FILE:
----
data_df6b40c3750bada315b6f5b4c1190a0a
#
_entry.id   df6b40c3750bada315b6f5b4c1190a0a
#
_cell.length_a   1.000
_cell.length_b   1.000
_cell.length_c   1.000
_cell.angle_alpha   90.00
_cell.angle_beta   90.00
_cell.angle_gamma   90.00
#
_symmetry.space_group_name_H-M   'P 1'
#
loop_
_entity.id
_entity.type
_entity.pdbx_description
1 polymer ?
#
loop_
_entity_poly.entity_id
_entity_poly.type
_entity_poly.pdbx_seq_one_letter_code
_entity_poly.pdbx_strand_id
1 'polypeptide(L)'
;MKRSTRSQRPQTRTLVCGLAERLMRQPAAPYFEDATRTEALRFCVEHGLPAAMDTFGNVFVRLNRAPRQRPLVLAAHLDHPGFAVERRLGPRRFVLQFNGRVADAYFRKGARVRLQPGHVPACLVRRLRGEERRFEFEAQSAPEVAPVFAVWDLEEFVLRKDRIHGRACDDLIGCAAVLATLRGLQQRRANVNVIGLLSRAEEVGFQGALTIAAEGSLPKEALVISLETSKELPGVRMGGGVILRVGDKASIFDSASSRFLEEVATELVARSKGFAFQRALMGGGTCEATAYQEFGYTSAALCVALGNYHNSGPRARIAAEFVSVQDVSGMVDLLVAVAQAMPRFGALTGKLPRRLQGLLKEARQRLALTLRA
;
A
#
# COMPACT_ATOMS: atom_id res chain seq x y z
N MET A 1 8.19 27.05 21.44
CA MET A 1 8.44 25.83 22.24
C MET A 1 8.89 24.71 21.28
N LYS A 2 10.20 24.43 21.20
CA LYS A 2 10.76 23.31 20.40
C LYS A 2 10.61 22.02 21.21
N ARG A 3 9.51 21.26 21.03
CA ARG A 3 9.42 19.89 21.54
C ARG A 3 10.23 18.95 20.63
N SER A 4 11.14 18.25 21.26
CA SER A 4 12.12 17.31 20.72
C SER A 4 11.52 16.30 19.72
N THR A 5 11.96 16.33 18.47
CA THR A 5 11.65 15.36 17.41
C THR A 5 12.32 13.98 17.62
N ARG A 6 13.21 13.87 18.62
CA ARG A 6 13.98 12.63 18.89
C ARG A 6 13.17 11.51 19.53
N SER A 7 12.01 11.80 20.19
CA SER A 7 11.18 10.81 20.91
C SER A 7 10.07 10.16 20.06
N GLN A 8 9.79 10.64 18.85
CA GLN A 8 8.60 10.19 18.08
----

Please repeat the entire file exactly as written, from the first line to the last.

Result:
data_df6b40c3750bada315b6f5b4c1190a0a
#
_entry.id   df6b40c3750bada315b6f5b4c1190a0a
#
_cell.length_a   1.000
_cell.length_b   1.000
_cell.length_c   1.000
_cell.angle_alpha   90.00
_cell.angle_beta   90.00
_cell.angle_gamma   90.00
#
_symmetry.space_group_name_H-M   'P 1'
#
loop_
_entity.id
_entity.type
_entity.pdbx_description
1 polymer ?
#
loop_
_entity_poly.entity_id
_entity_poly.type
_entity_poly.pdbx_seq_one_letter_code
_entity_poly.pdbx_strand_id
1 'polypeptide(L)'
;MKRSTRSQRPQTRTLVCGLAERLMRQPAAPYFEDATRTEALRFCVEHGLPAAMDTFGNVFVRLNRAPRQRPLVLAAHLDHPGFAVERRLGPRRFVLQFNGRVADAYFRKGARVRLQPGHVPACLVRRLRGEERRFEFEAQSAPEVAPVFAVWDLEEFVLRKDRIHGRACDDLIGCAAVLATLRGLQQRRANVNVIGLLSRAEEVGFQGALTIAAEGSLPKEALVISLETSKELPGVRMGGGVILRVGDKASIFDSASSRFLEEVATELVARSKGFAFQRALMGGGTCEATAYQEFGYTSAALCVALGNYHNSGPRARIAAEFVSVQDVSGMVDLLVAVAQAMPRFGALTGKLPRRLQGLLKEARQRLALTLRA
;
A
#
# COMPACT_ATOMS: atom_id res chain seq x y z
N MET A 1 8.19 27.05 21.44
CA MET A 1 8.44 25.83 22.24
C MET A 1 8.89 24.71 21.28
N LYS A 2 10.20 24.43 21.20
CA LYS A 2 10.76 23.31 20.40
C LYS A 2 10.61 22.02 21.21
N ARG A 3 9.51 21.26 21.03
CA ARG A 3 9.42 19.89 21.54
C ARG A 3 10.23 18.95 20.63
N SER A 4 11.14 18.25 21.26
CA SER A 4 12.12 17.31 20.72
C SER A 4 11.52 16.30 19.72
N THR A 5 11.96 16.33 18.47
CA THR A 5 11.65 15.36 17.41
C THR A 5 12.32 13.98 17.62
N ARG A 6 13.21 13.87 18.62
CA ARG A 6 13.98 12.63 18.89
C ARG A 6 13.17 11.51 19.53
N SER A 7 12.01 11.80 20.19
CA SER A 7 11.18 10.81 20.91
C SER A 7 10.07 10.16 20.06
N GLN A 8 9.79 10.64 18.85
CA GLN A 8 8.60 10.19 18.08